Backyard Tales: What Is it?

I have no idea what this is called.

Unknown yellow

This is a shrubby plant, that can grow anywhere from just near the ground to a couple of feet tall. I would describe the blooms as dark cream. The stems are thin, yet woody to the point that a weed-eater string will not eat them, but will instead wrap around and ruin your whole day. You can cut them low to the ground, and it won’t kill them; they have very long taproots. Which, BTW, mean pulling them generally involved a spade, at the very least. And if you don’t wear gloves, you’re likely to blister the skin right off your hands pulling.

(Yes, personal experience. You’d be amazed what you don’t feel on a hot day when you’re trying to get a whole yard done.)

I’d honestly rather not pull them. They can be pretty. But there are local codes about weeds over 12 inches. As in don’t.

I’ve tried every local plant ID book I can find for the Gulf Coast, and a few that aren’t. No luck. I honestly wonder if it’s a stray from Central or South America by way of Mobile. Or maybe a nursery escapee. I don’t think I’ve ever seen insect damage on it.

If I have to keep going after this thing, I’d at least like to know what it is!

Anybody have any ideas?



35 thoughts on “Backyard Tales: What Is it?

  1. It looks a bit like Shrubby Cinquefoil, Indian Strawberry, possibly St. John’s-worts or Frostweed, and maybe buttercups but probably not that – though this is due to working off pictures out of my “edible and medicinal plants of Canada” book. I do know it looks and sounds familiar to plants that were growing around my grade school’s lawn, before they decided grass was inappropriate for children and concrete was better.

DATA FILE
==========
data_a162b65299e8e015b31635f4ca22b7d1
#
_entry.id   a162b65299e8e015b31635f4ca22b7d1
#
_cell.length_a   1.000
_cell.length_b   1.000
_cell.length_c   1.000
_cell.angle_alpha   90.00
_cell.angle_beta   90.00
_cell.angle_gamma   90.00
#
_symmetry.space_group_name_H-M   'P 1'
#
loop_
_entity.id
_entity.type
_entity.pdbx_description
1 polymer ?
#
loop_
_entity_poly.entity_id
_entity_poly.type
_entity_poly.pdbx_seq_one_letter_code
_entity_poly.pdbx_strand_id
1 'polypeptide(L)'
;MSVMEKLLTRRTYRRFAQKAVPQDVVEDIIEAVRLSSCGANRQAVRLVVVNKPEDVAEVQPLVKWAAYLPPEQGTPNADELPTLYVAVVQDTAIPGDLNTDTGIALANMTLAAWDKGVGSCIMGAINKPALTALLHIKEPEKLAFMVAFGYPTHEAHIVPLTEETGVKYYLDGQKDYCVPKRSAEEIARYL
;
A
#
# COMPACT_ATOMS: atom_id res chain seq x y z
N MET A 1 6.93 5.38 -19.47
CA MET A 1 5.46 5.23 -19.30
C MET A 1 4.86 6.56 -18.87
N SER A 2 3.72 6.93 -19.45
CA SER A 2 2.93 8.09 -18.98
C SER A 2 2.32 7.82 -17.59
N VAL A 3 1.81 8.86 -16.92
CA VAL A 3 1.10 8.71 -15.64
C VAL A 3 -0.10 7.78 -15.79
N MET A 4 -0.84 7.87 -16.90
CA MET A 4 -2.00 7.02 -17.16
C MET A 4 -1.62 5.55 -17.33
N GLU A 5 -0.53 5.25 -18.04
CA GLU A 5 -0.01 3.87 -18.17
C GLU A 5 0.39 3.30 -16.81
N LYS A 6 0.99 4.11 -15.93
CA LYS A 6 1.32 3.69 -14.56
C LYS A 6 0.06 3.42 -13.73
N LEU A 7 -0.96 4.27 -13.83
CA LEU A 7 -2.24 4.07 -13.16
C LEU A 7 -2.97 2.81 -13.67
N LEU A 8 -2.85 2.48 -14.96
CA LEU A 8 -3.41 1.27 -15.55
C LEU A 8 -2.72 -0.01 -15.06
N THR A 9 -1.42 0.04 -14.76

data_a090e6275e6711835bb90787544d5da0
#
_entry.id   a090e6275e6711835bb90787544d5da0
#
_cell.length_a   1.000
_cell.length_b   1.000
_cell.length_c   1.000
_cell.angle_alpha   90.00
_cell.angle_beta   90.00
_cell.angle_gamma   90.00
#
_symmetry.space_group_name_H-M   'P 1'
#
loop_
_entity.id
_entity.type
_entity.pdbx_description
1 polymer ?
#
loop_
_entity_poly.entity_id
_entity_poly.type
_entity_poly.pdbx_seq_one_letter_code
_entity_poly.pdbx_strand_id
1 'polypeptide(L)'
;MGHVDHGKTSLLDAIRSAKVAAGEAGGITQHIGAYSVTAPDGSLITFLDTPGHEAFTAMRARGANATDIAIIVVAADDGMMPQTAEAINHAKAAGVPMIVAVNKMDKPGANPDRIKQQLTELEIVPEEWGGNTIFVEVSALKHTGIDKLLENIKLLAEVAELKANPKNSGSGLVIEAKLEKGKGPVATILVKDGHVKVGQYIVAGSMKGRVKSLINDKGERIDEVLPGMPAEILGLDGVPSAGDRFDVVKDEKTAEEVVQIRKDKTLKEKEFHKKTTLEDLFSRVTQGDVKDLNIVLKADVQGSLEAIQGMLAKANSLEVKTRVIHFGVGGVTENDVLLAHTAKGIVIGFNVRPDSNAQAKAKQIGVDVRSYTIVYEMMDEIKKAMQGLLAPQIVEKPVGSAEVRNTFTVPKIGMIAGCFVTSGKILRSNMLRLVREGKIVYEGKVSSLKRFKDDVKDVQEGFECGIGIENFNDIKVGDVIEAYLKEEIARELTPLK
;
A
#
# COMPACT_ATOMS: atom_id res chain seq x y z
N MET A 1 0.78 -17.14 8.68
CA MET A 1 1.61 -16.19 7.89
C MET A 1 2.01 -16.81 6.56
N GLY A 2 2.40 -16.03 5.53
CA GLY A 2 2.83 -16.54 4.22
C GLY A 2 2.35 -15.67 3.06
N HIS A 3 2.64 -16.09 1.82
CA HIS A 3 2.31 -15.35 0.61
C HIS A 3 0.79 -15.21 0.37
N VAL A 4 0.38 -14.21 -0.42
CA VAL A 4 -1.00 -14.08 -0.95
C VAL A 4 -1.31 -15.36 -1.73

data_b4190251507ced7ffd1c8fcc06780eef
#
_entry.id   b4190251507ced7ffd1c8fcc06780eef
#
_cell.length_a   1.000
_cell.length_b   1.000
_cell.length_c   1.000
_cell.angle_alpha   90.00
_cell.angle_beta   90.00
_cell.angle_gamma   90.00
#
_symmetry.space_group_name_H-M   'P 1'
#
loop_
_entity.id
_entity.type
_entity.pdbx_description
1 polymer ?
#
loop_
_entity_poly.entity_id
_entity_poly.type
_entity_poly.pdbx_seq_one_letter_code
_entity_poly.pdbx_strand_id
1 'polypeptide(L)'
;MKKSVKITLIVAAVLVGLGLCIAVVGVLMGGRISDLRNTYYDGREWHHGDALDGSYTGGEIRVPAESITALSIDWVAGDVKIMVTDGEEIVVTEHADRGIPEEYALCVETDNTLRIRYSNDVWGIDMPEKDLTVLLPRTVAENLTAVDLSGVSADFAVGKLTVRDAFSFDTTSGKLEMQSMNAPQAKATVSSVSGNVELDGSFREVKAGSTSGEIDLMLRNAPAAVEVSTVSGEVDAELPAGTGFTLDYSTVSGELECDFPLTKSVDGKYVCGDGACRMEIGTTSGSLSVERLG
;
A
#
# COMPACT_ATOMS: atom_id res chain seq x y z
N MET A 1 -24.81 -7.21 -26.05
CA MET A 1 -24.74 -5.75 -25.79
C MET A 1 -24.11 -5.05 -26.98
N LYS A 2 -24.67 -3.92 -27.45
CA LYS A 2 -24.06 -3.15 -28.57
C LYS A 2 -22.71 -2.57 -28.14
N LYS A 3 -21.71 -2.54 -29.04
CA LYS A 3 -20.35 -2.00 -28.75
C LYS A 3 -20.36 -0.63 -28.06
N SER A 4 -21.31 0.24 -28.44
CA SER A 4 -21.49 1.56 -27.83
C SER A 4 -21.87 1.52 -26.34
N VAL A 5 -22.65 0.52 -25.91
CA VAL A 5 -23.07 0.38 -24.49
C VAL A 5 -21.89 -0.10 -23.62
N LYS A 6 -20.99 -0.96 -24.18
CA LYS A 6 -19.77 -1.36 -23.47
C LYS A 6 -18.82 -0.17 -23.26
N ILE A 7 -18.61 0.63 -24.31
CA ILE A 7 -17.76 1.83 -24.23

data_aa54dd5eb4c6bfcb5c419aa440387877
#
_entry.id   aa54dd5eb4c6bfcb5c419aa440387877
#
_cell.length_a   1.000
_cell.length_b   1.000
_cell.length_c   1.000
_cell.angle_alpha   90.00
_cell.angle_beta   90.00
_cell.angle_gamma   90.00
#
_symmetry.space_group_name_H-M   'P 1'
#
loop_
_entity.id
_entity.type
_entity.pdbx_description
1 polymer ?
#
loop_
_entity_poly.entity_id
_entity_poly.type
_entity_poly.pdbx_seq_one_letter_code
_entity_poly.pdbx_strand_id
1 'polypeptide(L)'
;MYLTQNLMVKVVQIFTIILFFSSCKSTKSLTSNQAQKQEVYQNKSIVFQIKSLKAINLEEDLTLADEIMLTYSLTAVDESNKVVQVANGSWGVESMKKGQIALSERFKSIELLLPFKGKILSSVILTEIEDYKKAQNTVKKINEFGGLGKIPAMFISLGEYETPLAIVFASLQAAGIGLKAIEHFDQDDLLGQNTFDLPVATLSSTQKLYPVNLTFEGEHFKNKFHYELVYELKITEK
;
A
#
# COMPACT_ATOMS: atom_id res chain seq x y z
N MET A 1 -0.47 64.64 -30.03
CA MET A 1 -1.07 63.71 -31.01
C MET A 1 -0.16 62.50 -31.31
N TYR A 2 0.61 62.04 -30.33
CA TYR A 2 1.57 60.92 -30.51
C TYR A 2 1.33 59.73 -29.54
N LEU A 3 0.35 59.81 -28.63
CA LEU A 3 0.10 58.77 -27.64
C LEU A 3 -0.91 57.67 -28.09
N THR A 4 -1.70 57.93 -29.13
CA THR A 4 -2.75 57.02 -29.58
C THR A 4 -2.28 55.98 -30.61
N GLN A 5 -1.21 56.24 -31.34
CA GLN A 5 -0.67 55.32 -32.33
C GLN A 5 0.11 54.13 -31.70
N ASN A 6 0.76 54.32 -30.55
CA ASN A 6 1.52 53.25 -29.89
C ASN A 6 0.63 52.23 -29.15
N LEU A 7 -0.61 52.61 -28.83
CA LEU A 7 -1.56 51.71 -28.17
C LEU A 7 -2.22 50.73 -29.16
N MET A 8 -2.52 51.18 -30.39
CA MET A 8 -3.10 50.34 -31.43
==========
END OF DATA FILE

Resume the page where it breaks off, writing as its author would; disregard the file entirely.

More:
Anyways, hope those names I tossed out can help with identifying. Unfortunately my book didn’t talk about whether the stems were woody or if they had long tap roots, or that might’ve helped narrow it further.

    Liked by 1 person

    1. None of the above, unfortunately. All of those have the wrong form, St. John’s-worts are 4-petaled (we do have a local St. John’s-wort, St. Andrew’s cross, very different), and what I’m dealing with is definitely not a yellow-flowered plant.

      Thanks for poking this, though.


  2. Could be one of the primroses. Lots of them, too, and at least the leaves look closer.

    It really looks (to me) more like a plant from up north of you, rather than anything tropical. But I am not a plant expert!

    Liked by 1 person

      1. I’d say if you have a smaller state school with an ag college. Generally botanists might not be helpful but ag professors are more forthcoming about weeds. Still you might have more luck emailing an ag extension office, things like this are their job.


  3. Get a machete. That’s my suggestion. Tho shop around a bit to find one that’s suited for you. (too long or too short, too heavy or too light, is no good, tho shorter and heavier is less trouble than longer or lighter) Anyway, this is exactly what they’re made for, dealing with shrubbery that is troublesome but not actual trees (sure, you can, but there’s better tools for that).

    Liked by 1 person

    1. Gerber (…. probably not the baby food people) does a nice machete with a comfortable grip and a sawblade on the back edge. Reasonably priced, too. Got mine at WalMart.

      As for the plant… maybe a mutant flax?

      Liked by 1 person

      1. As someone with a backyard full of privet I am deeply in love with my Fiskars bypass loppers (the kind with the gears). Get the long-handled one so that you don’t have to stoop as much.

        Liked by 1 person

      1. I had to Discover the Answer it for what it resembles-but-isn’t, and yes, it has to be out of my region, because everything in my area I’m sure I’d have been required to pull by now and recognize if not name. And a few more.
        Weeds are just flowers in the wrong location. I have trouble thinning out nurtured ones taking over their designated boundaries, and those aren’t very sharply defined, either. Cultivated in one area is wild in another. Just have to watch the level of invasive growth…
        I’m glad this sida is not a notable contender here, though.

        Liked by 1 person

  4. My mother is a plant person, so she might be able to narrow down an ID, but she asked for a picture of the whole plant. More pictures?


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